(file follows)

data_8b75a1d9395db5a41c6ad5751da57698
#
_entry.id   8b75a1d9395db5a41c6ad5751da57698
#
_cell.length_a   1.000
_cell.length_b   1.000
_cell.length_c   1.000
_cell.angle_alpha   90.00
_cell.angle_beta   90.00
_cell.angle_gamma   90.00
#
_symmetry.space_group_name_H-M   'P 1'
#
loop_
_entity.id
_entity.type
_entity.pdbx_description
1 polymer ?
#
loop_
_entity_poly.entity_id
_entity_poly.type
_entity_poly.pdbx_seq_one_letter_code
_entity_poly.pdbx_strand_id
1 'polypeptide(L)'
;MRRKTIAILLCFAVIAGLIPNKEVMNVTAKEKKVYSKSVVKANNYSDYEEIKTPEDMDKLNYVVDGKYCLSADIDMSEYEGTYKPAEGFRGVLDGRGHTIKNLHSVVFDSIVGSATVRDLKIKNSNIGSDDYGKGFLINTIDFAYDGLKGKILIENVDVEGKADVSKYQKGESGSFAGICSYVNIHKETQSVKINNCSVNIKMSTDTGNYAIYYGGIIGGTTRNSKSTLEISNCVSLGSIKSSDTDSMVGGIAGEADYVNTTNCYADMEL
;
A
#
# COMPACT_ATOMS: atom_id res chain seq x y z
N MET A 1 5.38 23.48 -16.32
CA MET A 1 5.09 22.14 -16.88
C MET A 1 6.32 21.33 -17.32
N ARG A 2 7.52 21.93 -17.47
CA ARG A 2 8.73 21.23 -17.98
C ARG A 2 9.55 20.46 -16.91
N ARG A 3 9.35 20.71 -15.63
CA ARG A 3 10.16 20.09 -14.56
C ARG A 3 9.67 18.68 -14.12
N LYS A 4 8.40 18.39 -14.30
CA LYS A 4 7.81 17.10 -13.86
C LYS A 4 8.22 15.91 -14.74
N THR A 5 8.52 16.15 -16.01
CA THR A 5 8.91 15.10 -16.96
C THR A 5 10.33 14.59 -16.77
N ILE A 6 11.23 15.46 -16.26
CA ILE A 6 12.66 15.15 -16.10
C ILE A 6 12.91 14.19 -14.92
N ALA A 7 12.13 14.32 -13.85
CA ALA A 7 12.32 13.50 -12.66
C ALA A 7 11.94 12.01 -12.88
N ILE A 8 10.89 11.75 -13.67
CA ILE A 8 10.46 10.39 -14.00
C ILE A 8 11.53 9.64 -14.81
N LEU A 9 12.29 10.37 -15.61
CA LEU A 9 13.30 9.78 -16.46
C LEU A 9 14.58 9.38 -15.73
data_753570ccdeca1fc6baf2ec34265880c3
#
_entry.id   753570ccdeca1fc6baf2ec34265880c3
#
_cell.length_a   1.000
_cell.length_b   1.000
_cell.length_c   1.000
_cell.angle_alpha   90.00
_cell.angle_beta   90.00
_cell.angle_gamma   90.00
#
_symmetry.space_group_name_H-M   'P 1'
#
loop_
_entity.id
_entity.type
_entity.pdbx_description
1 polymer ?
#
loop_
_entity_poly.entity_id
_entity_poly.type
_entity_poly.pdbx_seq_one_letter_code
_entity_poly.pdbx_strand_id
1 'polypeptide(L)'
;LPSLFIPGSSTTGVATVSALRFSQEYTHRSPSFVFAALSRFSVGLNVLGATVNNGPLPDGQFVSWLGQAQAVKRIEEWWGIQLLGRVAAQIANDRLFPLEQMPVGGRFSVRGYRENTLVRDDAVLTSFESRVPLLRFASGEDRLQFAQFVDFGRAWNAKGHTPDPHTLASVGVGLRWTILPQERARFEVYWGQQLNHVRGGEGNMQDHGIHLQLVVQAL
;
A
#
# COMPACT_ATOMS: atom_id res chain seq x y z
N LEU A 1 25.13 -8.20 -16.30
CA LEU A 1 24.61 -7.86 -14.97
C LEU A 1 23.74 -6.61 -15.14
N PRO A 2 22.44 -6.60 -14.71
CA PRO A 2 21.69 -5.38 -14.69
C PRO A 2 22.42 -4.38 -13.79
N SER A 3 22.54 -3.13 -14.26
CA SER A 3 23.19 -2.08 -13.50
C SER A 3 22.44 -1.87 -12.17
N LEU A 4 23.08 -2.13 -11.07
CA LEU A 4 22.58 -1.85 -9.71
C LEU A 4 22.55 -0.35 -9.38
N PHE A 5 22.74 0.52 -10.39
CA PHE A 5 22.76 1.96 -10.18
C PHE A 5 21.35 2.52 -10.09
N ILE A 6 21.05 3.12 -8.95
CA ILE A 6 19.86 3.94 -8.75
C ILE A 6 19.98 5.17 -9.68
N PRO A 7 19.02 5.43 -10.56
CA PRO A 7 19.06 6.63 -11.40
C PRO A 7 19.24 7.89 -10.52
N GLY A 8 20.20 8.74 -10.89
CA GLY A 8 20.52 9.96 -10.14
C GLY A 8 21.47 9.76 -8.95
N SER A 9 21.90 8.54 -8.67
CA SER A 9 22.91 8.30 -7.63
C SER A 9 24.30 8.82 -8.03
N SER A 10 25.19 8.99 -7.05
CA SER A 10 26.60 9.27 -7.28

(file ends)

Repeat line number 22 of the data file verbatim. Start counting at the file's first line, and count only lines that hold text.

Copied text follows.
_entity_poly.type